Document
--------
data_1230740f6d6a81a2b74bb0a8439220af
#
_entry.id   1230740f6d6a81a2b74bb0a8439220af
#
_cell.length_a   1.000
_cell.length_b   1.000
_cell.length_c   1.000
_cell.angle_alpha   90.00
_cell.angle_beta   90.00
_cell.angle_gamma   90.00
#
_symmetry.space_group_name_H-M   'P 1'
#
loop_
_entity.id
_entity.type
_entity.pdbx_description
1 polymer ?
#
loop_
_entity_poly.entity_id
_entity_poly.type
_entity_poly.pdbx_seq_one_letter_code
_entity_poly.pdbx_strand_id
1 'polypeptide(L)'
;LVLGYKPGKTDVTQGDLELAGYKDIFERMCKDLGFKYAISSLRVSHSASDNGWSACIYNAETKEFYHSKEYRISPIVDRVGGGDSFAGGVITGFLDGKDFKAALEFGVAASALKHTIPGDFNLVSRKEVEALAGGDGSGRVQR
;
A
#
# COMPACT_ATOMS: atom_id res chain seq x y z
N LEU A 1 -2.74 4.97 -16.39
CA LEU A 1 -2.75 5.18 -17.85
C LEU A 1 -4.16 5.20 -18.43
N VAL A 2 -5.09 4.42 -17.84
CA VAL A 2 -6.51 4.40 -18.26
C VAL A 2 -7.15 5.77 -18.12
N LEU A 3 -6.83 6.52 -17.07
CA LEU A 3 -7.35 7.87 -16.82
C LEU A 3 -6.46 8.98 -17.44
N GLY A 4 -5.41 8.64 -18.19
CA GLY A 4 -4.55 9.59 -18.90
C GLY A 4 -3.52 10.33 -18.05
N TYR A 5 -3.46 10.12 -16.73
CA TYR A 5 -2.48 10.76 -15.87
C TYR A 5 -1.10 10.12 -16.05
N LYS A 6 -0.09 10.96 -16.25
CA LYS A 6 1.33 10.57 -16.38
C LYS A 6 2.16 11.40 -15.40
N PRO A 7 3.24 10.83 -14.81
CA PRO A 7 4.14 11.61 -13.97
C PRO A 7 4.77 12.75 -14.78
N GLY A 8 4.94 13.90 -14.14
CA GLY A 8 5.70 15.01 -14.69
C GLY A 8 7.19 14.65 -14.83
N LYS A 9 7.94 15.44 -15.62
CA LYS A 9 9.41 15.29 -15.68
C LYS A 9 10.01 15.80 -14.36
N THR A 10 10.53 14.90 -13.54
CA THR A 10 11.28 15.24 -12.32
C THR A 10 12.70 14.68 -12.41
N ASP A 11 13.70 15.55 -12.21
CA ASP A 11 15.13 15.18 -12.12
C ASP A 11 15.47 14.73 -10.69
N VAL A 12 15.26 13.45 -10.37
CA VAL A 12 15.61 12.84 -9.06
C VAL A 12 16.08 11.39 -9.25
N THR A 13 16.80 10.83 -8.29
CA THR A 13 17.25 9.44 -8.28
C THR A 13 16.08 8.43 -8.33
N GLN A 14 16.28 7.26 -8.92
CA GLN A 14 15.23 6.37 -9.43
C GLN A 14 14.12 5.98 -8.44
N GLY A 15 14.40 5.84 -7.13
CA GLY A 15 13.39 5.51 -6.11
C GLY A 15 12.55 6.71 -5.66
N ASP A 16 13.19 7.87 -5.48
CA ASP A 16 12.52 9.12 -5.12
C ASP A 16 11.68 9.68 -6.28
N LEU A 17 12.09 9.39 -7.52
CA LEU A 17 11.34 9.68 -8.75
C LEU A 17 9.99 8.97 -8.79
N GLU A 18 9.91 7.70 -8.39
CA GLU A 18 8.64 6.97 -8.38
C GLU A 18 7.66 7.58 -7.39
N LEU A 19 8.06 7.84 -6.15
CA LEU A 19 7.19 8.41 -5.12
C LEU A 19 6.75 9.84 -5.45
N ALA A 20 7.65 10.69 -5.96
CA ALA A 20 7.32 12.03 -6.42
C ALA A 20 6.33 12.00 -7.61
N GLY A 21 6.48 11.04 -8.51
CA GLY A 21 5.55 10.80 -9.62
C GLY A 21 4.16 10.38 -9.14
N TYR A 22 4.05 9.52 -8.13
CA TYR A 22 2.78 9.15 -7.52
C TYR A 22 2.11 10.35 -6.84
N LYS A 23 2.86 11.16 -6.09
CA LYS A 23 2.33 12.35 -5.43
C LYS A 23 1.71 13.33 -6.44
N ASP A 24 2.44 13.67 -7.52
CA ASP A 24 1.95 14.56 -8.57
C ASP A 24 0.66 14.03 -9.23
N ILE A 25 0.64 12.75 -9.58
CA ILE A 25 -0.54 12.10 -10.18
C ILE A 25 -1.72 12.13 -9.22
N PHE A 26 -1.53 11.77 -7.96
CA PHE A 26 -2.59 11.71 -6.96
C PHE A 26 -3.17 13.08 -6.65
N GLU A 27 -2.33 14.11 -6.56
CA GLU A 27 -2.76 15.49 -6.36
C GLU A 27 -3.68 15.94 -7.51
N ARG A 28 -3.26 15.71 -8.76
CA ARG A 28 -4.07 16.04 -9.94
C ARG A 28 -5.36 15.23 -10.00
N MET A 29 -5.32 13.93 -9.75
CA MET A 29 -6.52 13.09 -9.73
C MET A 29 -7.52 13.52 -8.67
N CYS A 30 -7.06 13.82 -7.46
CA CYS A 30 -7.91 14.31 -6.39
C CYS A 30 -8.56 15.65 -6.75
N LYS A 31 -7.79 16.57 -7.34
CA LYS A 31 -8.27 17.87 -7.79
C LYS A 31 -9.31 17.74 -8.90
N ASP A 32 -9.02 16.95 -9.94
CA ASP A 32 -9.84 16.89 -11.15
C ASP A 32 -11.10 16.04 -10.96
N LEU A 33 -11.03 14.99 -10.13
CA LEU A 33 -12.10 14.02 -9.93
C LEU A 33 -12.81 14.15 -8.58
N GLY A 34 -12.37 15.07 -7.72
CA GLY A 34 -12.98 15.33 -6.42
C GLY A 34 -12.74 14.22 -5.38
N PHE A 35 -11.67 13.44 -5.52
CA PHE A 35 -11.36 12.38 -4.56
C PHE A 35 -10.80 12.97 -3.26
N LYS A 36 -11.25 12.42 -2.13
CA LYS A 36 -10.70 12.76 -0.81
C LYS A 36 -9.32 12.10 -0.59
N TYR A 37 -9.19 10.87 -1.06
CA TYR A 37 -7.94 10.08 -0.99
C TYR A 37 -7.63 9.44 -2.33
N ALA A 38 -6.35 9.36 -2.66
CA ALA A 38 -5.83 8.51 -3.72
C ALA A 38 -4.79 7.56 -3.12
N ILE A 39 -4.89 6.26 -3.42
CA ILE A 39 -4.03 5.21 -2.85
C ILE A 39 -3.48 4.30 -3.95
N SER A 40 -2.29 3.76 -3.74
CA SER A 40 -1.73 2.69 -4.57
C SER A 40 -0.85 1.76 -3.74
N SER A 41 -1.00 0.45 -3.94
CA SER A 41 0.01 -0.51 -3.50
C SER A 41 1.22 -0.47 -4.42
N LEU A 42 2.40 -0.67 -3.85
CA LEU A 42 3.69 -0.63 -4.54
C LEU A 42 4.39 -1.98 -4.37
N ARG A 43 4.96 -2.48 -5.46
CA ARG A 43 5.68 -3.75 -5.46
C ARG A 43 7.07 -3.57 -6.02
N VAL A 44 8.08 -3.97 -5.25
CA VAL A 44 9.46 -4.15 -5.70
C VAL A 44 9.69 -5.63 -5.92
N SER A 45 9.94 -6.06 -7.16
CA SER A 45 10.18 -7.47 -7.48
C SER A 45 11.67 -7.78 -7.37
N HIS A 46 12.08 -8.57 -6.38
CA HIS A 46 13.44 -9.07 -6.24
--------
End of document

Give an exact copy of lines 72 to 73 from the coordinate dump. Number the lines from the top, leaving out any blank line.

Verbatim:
C GLN A 14 14.12 5.98 -8.44
N GLY A 15 14.40 5.84 -7.13